Decision Making: Nonrational Theories [chapter]

G. Gigerenzer
2001 International Encyclopedia of the Social & Behavioral Sciences  
The term "nonrational" denotes a heterogeneous class of theories of decision making designed to overcome problems with traditional "rational" theories. Nonrational theories have been denoted by various terms, including models of bounded rationality, procedural rationality, and satisfi cing. Although there is as yet no agreed-upon defi nition of "nonrational," rational and nonrational theories typically differ on several dimensions, discussed below. The term "decision making" is used broadly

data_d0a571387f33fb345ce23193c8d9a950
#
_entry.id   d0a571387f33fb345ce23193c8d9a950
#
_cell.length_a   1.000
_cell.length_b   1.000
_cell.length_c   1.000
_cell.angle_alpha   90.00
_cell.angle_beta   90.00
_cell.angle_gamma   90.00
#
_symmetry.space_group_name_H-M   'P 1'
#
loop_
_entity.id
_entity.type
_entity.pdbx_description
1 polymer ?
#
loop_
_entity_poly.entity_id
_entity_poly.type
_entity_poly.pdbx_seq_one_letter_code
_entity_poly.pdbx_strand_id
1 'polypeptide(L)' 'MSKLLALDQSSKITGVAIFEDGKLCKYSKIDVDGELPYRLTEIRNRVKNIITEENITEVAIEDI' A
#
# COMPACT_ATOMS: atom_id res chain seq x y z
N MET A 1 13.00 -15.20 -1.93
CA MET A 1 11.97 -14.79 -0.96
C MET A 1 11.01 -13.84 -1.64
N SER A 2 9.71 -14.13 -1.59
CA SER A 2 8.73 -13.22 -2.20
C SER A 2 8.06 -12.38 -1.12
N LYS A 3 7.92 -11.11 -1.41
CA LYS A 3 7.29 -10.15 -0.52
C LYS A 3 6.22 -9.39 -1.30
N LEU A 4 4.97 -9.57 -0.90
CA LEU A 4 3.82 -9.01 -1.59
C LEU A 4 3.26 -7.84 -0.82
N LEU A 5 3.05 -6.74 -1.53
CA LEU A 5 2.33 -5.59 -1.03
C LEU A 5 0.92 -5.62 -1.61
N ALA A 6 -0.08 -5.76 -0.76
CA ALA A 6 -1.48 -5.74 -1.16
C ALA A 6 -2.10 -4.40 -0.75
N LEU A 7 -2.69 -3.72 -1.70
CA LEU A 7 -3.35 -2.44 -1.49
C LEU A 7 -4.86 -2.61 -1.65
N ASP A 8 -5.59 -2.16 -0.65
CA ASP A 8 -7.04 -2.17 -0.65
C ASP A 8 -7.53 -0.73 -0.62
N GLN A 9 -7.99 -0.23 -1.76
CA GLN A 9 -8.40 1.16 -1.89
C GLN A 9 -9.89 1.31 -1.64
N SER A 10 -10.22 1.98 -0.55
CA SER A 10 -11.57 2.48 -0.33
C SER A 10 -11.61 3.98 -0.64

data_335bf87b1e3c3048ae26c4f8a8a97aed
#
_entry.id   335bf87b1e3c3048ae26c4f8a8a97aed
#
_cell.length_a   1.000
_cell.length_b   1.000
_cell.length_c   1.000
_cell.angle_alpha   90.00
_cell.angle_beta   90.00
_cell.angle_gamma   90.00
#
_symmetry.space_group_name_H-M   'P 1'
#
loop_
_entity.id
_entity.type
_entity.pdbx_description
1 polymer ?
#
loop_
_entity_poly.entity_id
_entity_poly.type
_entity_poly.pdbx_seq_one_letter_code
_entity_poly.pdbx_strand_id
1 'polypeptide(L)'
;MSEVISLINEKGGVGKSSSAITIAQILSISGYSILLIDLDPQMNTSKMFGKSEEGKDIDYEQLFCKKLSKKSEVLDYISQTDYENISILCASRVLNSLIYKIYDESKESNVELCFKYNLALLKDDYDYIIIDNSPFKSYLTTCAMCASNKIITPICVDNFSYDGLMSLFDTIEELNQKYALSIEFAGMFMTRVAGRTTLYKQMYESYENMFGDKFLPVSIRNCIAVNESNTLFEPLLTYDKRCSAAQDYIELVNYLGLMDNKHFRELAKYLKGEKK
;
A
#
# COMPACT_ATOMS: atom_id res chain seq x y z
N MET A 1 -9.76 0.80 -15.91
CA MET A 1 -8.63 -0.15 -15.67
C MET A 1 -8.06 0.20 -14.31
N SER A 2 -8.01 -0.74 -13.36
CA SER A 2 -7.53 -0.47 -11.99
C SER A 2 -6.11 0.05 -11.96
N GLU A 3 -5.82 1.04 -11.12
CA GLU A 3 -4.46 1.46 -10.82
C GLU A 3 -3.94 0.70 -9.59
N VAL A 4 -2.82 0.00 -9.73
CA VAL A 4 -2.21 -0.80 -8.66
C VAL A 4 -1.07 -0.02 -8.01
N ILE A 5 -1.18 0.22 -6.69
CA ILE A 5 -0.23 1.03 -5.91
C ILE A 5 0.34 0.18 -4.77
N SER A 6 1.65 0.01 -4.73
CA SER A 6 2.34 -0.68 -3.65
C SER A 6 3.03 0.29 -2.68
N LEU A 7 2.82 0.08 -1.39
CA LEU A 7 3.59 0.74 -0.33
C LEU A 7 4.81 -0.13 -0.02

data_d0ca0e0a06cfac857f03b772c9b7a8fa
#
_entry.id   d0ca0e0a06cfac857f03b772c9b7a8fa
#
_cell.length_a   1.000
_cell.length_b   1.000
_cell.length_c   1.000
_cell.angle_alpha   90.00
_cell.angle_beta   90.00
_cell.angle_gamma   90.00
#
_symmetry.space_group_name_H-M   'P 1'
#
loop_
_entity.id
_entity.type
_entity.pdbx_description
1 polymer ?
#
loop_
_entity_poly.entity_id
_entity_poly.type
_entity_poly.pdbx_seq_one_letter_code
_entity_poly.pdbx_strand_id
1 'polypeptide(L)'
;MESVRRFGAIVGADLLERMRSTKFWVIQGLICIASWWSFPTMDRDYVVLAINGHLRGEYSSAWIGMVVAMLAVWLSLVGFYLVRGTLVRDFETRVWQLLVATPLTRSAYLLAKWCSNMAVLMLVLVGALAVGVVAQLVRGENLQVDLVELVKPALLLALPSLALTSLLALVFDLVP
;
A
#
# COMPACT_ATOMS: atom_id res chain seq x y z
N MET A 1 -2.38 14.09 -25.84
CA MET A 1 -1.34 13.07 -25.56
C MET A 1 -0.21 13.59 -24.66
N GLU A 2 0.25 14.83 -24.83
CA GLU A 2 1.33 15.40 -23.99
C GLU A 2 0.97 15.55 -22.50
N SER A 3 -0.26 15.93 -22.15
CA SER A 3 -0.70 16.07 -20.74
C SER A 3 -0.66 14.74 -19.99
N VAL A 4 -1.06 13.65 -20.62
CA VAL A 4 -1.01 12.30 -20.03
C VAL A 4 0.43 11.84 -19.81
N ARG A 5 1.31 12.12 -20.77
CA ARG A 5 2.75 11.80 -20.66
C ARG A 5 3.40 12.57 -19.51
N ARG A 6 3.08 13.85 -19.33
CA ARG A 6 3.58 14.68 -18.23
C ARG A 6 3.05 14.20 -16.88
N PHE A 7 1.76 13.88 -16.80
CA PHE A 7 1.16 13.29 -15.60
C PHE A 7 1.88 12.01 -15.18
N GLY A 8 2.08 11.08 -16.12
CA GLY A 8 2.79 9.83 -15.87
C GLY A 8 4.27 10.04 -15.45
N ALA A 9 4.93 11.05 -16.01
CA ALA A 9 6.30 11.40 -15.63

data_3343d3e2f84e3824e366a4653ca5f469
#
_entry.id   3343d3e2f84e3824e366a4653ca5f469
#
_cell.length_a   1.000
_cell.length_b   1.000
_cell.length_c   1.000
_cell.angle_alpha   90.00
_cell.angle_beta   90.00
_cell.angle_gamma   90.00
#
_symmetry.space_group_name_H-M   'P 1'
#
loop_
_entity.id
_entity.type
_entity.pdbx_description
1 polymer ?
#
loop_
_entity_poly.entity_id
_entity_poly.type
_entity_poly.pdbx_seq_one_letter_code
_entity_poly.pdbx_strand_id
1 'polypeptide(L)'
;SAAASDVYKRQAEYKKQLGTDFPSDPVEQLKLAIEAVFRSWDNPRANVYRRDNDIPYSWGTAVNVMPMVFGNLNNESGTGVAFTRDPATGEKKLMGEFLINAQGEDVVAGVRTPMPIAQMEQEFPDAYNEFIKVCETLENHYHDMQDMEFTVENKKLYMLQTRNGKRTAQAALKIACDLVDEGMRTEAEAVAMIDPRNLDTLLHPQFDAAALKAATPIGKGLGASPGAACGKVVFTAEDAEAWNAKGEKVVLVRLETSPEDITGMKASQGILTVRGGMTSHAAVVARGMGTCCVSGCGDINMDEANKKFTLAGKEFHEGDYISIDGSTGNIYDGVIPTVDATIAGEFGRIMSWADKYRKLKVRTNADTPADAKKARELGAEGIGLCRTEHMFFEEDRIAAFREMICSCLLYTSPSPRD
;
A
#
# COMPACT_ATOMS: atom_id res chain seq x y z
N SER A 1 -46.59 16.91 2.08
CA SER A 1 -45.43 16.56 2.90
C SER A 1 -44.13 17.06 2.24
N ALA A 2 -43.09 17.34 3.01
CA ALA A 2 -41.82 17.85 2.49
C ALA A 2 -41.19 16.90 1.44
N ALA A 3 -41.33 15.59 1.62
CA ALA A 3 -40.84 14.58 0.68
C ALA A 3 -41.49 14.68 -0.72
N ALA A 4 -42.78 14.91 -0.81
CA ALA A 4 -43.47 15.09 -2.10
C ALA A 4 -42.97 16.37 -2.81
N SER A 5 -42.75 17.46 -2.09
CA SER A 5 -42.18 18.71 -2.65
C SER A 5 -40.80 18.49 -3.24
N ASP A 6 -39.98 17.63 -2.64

more » ... is used broadly here to include preference, inference, classifi cation, and judgment, whether conscious or unconscious. Nonrational theories of decision making should not be confused with theories of irrational decision making. The label "nonrational" signifi es a type of theory, not a type of outcome. In other words, the fact that nonrational theories postulate agents with emotions, limited knowledge, and little time-rather than postulating omniscient "rational" beings-need not imply that such agents fare badly in the real world.
doi:10.1016/b0-08-043076-7/01612-0 fatcat:6j3b4h4ee5bodd27p26aervbcq